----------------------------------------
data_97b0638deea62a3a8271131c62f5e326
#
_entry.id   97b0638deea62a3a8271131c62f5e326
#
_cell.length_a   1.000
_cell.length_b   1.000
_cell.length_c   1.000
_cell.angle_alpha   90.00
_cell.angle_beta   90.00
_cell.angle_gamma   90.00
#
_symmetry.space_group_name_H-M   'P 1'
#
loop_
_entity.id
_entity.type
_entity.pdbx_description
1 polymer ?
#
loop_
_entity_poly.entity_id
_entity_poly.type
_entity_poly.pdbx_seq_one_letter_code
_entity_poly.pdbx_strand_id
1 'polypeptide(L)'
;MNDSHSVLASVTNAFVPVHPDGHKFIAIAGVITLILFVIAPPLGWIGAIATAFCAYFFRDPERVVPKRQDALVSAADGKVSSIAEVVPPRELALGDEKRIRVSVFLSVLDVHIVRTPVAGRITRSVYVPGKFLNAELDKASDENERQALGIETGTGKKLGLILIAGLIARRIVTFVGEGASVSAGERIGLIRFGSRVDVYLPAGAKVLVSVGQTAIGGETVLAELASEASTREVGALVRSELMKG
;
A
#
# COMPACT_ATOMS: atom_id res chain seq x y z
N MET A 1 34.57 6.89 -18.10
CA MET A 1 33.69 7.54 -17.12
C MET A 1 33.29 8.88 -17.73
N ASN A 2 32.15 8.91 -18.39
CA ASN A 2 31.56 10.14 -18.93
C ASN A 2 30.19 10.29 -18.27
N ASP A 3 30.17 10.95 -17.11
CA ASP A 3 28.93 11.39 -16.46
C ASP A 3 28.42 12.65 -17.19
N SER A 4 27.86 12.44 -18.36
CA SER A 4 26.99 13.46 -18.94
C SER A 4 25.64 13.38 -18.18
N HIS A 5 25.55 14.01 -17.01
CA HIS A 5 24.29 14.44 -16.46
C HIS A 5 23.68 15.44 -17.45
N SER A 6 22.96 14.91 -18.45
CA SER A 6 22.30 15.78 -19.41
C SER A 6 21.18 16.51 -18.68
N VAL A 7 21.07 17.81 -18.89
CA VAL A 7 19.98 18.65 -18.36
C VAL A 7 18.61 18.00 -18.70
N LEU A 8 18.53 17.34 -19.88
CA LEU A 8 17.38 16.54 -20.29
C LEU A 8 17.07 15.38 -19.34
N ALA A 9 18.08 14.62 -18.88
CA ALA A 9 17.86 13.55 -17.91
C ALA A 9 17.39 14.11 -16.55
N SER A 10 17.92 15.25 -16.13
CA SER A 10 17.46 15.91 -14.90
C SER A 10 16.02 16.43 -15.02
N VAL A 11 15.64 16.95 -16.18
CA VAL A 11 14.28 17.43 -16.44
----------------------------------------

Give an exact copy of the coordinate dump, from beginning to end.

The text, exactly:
data_97b0638deea62a3a8271131c62f5e326
#
_entry.id   97b0638deea62a3a8271131c62f5e326
#
_cell.length_a   1.000
_cell.length_b   1.000
_cell.length_c   1.000
_cell.angle_alpha   90.00
_cell.angle_beta   90.00
_cell.angle_gamma   90.00
#
_symmetry.space_group_name_H-M   'P 1'
#
loop_
_entity.id
_entity.type
_entity.pdbx_description
1 polymer ?
#
loop_
_entity_poly.entity_id
_entity_poly.type
_entity_poly.pdbx_seq_one_letter_code
_entity_poly.pdbx_strand_id
1 'polypeptide(L)'
;MNDSHSVLASVTNAFVPVHPDGHKFIAIAGVITLILFVIAPPLGWIGAIATAFCAYFFRDPERVVPKRQDALVSAADGKVSSIAEVVPPRELALGDEKRIRVSVFLSVLDVHIVRTPVAGRITRSVYVPGKFLNAELDKASDENERQALGIETGTGKKLGLILIAGLIARRIVTFVGEGASVSAGERIGLIRFGSRVDVYLPAGAKVLVSVGQTAIGGETVLAELASEASTREVGALVRSELMKG
;
A
#
# COMPACT_ATOMS: atom_id res chain seq x y z
N MET A 1 34.57 6.89 -18.10
CA MET A 1 33.69 7.54 -17.12
C MET A 1 33.29 8.88 -17.73
N ASN A 2 32.15 8.91 -18.39
CA ASN A 2 31.56 10.14 -18.93
C ASN A 2 30.19 10.29 -18.27
N ASP A 3 30.17 10.95 -17.11
CA ASP A 3 28.93 11.39 -16.46
C ASP A 3 28.42 12.65 -17.19
N SER A 4 27.86 12.44 -18.36
CA SER A 4 26.99 13.46 -18.94
C SER A 4 25.64 13.38 -18.18
N HIS A 5 25.55 14.01 -17.01
CA HIS A 5 24.29 14.44 -16.46
C HIS A 5 23.68 15.44 -17.45
N SER A 6 22.96 14.91 -18.45
CA SER A 6 22.30 15.78 -19.41
C SER A 6 21.18 16.51 -18.68
N VAL A 7 21.07 17.81 -18.89
CA VAL A 7 19.98 18.65 -18.36
C VAL A 7 18.61 18.00 -18.70
N LEU A 8 18.53 17.34 -19.88
CA LEU A 8 17.38 16.54 -20.29
C LEU A 8 17.07 15.38 -19.34
N ALA A 9 18.08 14.62 -18.88
CA ALA A 9 17.86 13.55 -17.91
C ALA A 9 17.39 14.11 -16.55
N SER A 10 17.92 15.25 -16.13
CA SER A 10 17.46 15.91 -14.90
C SER A 10 16.02 16.43 -15.02
N VAL A 11 15.64 16.95 -16.18
CA VAL A 11 14.28 17.43 -16.44